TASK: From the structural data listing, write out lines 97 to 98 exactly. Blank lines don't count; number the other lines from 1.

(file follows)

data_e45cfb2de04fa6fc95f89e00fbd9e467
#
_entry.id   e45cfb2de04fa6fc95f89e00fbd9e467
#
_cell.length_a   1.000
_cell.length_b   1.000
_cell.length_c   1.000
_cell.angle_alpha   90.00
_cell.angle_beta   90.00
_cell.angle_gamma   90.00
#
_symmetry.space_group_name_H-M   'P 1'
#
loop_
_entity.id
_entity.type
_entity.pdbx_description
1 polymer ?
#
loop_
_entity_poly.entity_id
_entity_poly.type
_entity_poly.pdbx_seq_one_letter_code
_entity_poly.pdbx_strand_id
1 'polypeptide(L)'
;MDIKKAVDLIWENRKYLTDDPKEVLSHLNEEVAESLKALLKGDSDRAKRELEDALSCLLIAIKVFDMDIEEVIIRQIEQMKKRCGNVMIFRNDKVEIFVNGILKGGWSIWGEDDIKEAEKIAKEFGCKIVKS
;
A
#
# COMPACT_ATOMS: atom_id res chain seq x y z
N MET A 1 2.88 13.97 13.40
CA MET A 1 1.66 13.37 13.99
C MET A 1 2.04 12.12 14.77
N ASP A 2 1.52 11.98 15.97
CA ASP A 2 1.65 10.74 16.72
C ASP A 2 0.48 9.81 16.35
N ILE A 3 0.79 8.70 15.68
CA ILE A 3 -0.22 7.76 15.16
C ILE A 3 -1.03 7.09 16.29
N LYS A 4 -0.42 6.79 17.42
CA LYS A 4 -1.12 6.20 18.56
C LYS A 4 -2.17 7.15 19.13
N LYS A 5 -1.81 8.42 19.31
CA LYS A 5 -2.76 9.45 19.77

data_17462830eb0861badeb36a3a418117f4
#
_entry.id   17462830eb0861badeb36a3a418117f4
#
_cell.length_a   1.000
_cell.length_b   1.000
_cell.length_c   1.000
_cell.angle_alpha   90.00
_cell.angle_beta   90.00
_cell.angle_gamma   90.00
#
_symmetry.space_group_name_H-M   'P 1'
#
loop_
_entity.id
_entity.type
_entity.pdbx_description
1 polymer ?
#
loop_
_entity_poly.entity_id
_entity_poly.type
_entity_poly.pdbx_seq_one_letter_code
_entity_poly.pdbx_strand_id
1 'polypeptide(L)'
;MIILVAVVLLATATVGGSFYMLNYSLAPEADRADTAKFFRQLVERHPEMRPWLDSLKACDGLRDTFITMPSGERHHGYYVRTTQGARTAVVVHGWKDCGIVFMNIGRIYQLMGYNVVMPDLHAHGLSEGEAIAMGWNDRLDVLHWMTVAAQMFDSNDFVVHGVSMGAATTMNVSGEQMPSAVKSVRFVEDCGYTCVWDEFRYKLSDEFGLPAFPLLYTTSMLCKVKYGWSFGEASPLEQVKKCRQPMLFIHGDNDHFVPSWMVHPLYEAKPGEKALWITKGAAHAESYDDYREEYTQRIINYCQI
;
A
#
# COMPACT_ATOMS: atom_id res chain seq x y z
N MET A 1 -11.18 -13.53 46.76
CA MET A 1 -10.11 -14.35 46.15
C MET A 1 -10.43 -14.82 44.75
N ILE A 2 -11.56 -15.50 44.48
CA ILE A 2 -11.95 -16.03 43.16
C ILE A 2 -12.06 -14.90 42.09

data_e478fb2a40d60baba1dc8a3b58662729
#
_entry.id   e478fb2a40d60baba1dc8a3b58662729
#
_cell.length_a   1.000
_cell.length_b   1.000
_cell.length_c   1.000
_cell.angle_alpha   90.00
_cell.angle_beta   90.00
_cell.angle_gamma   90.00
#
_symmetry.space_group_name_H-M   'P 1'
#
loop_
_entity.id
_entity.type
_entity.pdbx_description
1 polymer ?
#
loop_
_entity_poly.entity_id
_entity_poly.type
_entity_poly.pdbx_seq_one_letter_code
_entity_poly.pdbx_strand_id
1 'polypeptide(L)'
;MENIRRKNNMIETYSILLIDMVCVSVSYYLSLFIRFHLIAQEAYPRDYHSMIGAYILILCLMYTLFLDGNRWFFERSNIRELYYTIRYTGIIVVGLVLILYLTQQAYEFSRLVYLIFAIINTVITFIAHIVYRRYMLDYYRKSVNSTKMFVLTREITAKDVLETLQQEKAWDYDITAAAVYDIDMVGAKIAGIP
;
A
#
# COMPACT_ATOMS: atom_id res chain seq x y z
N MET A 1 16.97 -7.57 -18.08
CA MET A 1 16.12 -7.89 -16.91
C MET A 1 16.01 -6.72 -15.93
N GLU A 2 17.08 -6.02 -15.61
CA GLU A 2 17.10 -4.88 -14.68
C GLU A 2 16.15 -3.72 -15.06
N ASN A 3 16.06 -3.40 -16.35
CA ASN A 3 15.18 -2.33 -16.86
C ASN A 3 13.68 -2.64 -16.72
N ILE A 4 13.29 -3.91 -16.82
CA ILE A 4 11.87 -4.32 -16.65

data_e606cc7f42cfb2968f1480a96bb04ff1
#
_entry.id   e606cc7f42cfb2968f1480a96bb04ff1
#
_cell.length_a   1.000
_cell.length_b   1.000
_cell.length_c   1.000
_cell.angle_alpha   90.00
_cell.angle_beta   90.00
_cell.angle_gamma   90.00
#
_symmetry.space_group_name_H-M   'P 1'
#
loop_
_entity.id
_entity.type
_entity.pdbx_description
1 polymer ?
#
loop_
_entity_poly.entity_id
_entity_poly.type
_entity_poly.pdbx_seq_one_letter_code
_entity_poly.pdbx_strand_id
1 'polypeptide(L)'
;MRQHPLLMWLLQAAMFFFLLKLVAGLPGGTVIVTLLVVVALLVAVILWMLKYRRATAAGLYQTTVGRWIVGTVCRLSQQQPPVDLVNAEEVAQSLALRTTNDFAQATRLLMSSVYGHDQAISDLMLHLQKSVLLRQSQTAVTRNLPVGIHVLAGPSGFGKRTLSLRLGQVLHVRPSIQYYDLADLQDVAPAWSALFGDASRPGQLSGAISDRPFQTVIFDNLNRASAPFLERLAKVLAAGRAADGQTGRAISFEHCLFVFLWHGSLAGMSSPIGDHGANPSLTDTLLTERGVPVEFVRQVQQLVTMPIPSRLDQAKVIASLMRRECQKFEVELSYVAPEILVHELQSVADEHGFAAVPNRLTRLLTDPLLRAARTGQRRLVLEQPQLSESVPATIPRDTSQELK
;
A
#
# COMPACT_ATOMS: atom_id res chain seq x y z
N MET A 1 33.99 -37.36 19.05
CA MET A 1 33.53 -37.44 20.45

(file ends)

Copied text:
_entity.pdbx_description
1 polymer ?